Have you ever felt like there is a hole in your company’s financial planning? You are not alone. Unless a business owner has a strong background in finance, it’s almost impossible to balance tasks such as increasing sales, managing employees, and improving the product or service of the company while properly handling the finances with a view to the long term. Even if a small business owner is diligent about putting time aside each week to focus on the company’s finances, it’s easy to feel like you are treading water simply tending to monthly expenses instead of developing a long-term financial plan.
One smart solution is to hire a part-time, or “floating,” chief financial officer (CFO). An experienced part-time CFO can look at small business financials with the eye of a well-trained surgeon. He or she can create cash flow statements and revenue projections, negotiate with vendors, collect receivables, and implement a strategy for reducing bad debt. A superb CFO can create near-magical spreadsheets, often dubbed “dashboards,” which allow users to punch in numbers to see how one cost changes net profit and cash flow. If you’re planning to raise capital, a CFO can also help you with the business plan, projections, and tax issues.
If you plan to approach a bank for a credit line, you’ll be in better shape with clean financials. It’s also wise to have your CFO with you during bank meetings. The same holds true if you’re hoping to “exit” your business via an acquisition, particularly if your likely acquisition candidate is a public company.
While it’s good to have checks and balances in place by keeping your bookkeeping, accounting, and CFO services separate, if you’re not happy with your bookkeeper or accountant, a CFO service may be able to make informed recommendations for both. But be sure to ask if the CFO service gets a referral fee. That may be okay with you, but full disclosure says a lot about the people you are hiring. If your company grows to a point where it needs a full-time CFO, your part-time CFO service may offer recruiting services for a finder’s fee (or not), help you read through résumés, interview candidates, and negotiate salary.
Many of the temporary CFO companies focus on middle-market and even Fortune 1000 companies and specialize in “interim” CFOs. Smaller companies may find it more advantageous to work with local, sole proprietors.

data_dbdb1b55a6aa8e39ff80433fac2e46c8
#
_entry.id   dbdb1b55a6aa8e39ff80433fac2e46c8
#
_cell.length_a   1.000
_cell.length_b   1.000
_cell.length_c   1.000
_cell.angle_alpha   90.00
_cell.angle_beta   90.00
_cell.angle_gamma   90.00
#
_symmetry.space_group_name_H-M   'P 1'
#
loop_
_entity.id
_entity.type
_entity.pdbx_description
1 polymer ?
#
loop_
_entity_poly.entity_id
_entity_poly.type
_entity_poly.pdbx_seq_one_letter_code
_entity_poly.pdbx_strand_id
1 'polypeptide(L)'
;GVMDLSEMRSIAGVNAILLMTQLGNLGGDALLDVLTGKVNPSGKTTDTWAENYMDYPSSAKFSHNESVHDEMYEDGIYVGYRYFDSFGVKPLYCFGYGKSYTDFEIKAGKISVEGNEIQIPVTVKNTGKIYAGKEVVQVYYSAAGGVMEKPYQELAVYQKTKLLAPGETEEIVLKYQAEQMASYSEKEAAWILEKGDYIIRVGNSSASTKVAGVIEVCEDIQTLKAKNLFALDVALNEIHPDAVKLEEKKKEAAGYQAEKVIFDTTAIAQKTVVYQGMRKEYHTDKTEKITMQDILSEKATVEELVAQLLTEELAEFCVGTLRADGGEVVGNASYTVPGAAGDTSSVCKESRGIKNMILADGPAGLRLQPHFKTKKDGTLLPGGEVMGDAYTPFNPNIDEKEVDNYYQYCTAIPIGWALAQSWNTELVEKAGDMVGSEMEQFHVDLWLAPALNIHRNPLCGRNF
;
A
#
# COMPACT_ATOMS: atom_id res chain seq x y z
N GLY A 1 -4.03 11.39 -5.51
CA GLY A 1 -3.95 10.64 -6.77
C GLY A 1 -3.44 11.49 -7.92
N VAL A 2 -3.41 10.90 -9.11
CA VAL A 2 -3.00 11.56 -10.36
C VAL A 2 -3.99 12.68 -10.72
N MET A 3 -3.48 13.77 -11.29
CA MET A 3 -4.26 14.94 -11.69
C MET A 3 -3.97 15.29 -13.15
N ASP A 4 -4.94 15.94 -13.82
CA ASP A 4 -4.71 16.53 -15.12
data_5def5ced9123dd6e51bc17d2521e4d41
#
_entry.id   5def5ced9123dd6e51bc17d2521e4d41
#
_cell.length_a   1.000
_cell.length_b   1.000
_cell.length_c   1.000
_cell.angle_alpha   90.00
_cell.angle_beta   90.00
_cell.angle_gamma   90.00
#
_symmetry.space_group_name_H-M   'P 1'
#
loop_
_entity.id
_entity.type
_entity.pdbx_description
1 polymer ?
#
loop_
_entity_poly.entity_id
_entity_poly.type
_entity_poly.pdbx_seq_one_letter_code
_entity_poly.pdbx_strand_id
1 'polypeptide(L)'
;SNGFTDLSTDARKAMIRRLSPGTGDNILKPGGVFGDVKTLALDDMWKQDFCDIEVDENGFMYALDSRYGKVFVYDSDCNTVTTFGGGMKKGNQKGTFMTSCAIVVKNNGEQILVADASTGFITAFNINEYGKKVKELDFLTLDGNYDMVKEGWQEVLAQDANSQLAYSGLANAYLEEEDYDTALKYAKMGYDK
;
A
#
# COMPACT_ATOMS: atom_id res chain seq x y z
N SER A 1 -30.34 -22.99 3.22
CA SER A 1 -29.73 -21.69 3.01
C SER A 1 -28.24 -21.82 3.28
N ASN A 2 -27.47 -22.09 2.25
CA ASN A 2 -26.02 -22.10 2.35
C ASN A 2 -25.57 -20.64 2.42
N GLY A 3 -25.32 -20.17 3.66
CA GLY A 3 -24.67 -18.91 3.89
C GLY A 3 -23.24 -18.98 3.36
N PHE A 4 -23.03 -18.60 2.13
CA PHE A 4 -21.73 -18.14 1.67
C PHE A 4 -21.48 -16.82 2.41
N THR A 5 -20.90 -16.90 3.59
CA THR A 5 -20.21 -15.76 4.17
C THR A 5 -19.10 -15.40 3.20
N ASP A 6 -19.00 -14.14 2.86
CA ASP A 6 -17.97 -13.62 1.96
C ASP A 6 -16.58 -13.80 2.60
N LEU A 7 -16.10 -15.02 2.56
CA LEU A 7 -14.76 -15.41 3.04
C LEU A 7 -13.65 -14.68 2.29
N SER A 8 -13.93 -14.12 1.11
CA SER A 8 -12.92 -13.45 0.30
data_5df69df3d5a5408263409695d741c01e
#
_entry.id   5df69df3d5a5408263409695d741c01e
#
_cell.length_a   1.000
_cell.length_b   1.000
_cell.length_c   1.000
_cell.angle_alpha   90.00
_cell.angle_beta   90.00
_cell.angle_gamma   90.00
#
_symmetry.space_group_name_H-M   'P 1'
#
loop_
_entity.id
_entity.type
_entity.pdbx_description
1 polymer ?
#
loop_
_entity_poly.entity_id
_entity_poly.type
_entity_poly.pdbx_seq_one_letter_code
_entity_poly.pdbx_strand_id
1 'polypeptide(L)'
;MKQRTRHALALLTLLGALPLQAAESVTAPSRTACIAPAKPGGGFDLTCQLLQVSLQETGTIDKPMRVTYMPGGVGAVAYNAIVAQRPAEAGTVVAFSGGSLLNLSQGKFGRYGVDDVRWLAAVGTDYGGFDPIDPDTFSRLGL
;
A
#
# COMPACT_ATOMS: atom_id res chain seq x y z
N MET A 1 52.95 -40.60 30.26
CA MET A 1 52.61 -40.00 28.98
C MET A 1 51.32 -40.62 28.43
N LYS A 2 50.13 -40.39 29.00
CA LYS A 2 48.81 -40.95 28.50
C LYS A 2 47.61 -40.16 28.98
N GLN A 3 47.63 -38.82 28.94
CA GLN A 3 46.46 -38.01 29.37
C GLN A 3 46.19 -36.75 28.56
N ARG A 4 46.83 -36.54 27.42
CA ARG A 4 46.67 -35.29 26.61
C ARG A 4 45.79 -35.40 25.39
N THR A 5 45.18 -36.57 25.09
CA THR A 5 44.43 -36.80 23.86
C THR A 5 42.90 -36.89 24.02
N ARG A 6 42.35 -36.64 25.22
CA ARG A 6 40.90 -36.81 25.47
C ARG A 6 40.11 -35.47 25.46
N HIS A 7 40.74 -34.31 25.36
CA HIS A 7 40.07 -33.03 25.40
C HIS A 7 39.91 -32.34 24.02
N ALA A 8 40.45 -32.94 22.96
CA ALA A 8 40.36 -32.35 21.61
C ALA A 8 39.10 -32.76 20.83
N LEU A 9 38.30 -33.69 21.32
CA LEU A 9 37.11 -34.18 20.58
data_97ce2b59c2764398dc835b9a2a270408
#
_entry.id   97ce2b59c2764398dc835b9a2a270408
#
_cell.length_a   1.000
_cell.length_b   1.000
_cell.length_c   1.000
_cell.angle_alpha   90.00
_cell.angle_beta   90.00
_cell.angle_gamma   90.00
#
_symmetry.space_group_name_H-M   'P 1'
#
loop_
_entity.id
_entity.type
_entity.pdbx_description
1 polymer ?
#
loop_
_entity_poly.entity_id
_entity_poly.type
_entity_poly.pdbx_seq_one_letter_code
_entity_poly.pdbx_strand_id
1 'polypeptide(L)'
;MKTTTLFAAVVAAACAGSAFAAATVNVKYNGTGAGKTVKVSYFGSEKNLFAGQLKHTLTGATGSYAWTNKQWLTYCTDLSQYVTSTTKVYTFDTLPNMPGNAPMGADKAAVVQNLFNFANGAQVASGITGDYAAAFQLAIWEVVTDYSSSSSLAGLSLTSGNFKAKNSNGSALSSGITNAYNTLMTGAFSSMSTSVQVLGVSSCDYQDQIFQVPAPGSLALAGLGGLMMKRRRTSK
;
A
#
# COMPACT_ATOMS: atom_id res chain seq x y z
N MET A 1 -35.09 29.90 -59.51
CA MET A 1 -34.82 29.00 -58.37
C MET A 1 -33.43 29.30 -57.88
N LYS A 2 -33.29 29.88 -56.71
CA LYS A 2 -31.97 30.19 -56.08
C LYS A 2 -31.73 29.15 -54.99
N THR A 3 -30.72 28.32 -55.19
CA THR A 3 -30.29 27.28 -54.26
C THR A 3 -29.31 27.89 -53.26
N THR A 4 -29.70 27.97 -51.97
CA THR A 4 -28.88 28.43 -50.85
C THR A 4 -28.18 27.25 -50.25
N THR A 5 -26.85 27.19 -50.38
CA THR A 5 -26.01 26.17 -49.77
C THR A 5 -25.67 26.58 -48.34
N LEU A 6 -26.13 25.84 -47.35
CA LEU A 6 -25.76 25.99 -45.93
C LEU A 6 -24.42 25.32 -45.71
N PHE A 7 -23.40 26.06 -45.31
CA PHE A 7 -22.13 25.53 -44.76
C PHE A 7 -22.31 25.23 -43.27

One such firm is Beyond the Bottom Line, which offers “CFO on Demand” services to companies in the Northeast. Founder John Gillespie has worked with Fortune 1000 companies, startups, and nonprofits. Prior to launching the company in 1998, he was COO and CFO of Innovation Luggage. Gillespie says the fees the firm charges range from $125 to $250 per hour. “It depends on the situation and how complex the assignment is,” he says. “Sometimes we’re simply keeping the books and closing them at the end of the month. Other times we’re doing forensic accounting.” A dedicated community activist, Gillespie gives nonprofits a break on fees.
Another firm with a similar mission, but a larger territory, is B2B CFO. The company has 98 partner CFOs across 42 states. B2B CFO works with smaller clients such as dentists and doctors, but also caters to larger companies with up to $75 million in revenue. “Our fees are flexible and fit within the budgets that our clients can afford,” Ania M. Kubicki says, speaking on behalf of the firm. “Some clients pay our partners as little as a few hundred dollars a month.” Both B2B CFO and Beyond the Bottom Line offer clients a complimentary financial “fitness” analysis prior to beginning work.
It is always challenging to take on another expense when you’re trying to build a company, but the fees for a part-time CFO may be offset with reduced fees from your accountant, as your financials will no doubt be in better order. To find a floating CFO in your area Gillespie suggests asking your accountant for a referral, or calling your state CPA organization or area chapter for the Financial Executives International (FEI).